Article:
Anne Marion Taylor, PhD



Assistant Professor

Research Description

Dysfunction at the synapse is a common theme in neurological disease and following traumatic brain injury (TBI). Our lab focuses on examining changes that occur at mammalian synapses during development, with disease, and following TBI. We exploit micro-scale technology and microfluidics to overcome traditional challenges in working with cultured neurons. Our novel approaches are particularly relevant given the emerging use of human induced pluripotent stem cells (iPSCs) to model disease. Human iPSCs are stem cells derived from patients’ skin cells that can be generated into functional neurons and then studied in culture; this model system allows us to investigate how human synapses are altered in disease. We use devices that allow access to distinct cellular compartments to investigate localized changes at synapses and signaling from synapse-to-nucleus. We also exploit the scalability of these approaches—a unique advantage given low-throughput approaches of traditional techniques in neuroscience.

Selected Publications

Taylor, A.M.*, Wu, J.R., Tai, H.C. & Schuman, E.M.* Axonal translation of β-catenin regulates synaptic vesicle dynamics. J Neurosci, 2013. 33(13): 5584-9. PMID: 23536073 *co-corresponding authors

**highlighted in “This Week in the Journal”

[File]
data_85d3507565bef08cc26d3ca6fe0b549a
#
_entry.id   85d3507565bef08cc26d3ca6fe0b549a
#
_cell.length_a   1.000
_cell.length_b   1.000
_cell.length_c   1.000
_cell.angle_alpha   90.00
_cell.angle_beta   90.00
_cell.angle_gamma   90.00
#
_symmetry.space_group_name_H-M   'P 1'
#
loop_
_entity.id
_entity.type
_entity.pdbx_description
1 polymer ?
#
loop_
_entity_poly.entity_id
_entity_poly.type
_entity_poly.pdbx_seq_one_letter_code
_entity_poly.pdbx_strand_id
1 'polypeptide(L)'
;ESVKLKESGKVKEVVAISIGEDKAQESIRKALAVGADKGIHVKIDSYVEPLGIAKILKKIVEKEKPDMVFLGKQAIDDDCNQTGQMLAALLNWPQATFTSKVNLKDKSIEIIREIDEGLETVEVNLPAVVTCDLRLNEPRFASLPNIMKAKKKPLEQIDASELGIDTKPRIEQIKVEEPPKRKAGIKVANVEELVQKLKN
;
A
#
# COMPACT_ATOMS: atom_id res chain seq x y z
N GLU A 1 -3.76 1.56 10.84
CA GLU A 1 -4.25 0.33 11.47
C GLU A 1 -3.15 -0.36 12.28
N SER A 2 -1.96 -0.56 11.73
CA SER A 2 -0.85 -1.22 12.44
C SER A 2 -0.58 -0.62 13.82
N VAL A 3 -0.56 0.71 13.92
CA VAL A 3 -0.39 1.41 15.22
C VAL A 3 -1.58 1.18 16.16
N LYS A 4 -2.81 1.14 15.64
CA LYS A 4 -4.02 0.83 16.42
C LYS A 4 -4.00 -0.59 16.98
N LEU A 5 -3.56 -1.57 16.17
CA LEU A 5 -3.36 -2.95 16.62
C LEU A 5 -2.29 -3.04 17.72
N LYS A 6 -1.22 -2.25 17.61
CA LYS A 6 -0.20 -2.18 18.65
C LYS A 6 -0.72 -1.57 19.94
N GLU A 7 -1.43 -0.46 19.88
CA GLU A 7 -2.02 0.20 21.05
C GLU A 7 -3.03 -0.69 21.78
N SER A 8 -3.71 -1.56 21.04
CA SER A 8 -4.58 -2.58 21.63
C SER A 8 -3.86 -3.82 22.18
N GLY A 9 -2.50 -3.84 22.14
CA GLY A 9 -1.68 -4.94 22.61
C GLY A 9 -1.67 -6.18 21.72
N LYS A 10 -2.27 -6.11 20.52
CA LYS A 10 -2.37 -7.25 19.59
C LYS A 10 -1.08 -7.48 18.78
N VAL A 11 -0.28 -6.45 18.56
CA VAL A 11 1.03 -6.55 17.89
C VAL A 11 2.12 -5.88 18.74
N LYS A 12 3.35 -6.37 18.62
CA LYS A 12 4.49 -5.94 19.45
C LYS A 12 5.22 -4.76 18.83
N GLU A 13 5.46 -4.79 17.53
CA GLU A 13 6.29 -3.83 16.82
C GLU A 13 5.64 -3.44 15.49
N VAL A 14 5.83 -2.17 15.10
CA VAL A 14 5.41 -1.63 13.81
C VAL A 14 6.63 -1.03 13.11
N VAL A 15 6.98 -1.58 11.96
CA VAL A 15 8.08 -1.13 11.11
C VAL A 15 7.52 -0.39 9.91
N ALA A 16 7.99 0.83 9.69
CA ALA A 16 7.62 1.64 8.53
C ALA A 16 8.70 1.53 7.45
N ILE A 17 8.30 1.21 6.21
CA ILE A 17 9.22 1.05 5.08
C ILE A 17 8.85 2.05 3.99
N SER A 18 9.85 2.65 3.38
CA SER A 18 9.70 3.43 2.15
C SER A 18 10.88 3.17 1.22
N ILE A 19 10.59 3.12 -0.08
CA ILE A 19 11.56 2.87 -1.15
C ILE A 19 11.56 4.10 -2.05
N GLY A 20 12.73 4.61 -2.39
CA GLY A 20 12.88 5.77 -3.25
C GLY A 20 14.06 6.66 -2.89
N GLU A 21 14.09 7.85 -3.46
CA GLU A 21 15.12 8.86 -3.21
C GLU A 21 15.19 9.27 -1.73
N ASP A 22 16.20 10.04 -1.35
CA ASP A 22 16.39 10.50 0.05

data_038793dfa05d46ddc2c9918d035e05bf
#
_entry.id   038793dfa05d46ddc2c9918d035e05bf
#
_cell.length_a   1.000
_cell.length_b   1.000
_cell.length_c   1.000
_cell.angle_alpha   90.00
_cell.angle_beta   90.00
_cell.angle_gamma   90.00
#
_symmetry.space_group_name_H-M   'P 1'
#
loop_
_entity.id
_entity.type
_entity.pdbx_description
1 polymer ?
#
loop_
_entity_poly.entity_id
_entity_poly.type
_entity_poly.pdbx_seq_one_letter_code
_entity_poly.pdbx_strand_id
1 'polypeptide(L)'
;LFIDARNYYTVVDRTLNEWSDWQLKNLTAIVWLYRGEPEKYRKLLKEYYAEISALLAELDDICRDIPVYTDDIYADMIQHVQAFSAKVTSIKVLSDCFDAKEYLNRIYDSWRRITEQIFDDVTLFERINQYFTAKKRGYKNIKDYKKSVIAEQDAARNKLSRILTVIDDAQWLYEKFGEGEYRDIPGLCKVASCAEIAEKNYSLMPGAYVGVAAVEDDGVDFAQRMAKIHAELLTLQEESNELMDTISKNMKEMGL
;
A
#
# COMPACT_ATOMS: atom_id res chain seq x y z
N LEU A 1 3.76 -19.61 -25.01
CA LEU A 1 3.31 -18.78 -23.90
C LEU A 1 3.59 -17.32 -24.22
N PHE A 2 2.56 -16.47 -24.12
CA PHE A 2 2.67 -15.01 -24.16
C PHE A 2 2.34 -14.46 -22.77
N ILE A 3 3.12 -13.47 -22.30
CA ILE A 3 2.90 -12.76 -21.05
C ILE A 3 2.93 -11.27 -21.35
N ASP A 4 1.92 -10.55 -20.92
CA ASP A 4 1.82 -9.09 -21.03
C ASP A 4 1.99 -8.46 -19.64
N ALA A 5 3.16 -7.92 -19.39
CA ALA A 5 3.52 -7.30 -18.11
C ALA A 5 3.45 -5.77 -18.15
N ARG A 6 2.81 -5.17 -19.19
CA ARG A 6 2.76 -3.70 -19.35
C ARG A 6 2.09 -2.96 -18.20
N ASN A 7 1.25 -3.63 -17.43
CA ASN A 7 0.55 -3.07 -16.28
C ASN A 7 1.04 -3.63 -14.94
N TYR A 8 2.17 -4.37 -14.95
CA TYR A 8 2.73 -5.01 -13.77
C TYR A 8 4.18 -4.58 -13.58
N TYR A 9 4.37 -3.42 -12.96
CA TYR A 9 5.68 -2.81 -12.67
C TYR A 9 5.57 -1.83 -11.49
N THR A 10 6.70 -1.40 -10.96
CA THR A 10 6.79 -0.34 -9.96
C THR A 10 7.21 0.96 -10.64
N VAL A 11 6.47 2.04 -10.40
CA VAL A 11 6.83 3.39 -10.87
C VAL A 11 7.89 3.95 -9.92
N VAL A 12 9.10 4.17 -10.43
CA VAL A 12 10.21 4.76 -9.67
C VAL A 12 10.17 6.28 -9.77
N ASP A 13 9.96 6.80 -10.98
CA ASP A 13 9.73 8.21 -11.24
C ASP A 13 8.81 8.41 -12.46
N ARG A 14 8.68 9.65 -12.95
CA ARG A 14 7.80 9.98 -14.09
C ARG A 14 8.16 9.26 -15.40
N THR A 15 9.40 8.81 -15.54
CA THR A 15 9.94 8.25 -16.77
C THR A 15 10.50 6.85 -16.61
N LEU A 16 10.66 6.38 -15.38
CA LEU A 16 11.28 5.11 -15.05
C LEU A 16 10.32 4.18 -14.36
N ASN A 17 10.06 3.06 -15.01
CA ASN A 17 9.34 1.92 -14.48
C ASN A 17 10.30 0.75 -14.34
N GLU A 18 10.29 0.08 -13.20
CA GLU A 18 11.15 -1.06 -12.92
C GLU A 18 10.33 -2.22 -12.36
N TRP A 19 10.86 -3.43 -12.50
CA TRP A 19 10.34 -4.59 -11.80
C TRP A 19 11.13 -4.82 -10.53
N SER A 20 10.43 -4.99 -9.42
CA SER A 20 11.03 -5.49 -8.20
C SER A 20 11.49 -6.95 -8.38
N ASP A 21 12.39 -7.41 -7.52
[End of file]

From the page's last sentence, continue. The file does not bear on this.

Taylor, A.M., Dieterich, D.C., Ito, H. T., Kim, S.A. & Schuman, E.M. Microfluidic local perfusion chambers for the visualization and manipulation of synapses. Neuron, 2010. 66, 57-68, PMID: 20399729

Taylor, A.M. & Jeon, N.L. Micro-scale and microfluidic devices for neurobiology. Curr Opin Neurobiol, 2010. 20(5), 640-7. PMID: 20739175

Taylor, A.M., Berchtold, N.C., Perreau, V.M., Tu, C.H., Jeon, N.L. & Cotman, C.W.  Axonal mRNA in uninjured and regenerating cortical mammalian axons. J Neurosci, 2009. 29: p. 4697-4707. PMID: 19369540

**highlighted in “This Week in the Journal”

Taylor, A.M., M. Blurton-Jones, S.W. Rhee, D.H. Cribbs, C.W. Cotman, and N.L. Jeon, A microfluidic culture platform for CNS axonal injury, regeneration and transport. Nat Methods, 2005. 2(8): p. 599-605. PMID: 16094385

** cover illustration

Contact Information


Office: (919) 843-8156
Lab: (919) 843-9324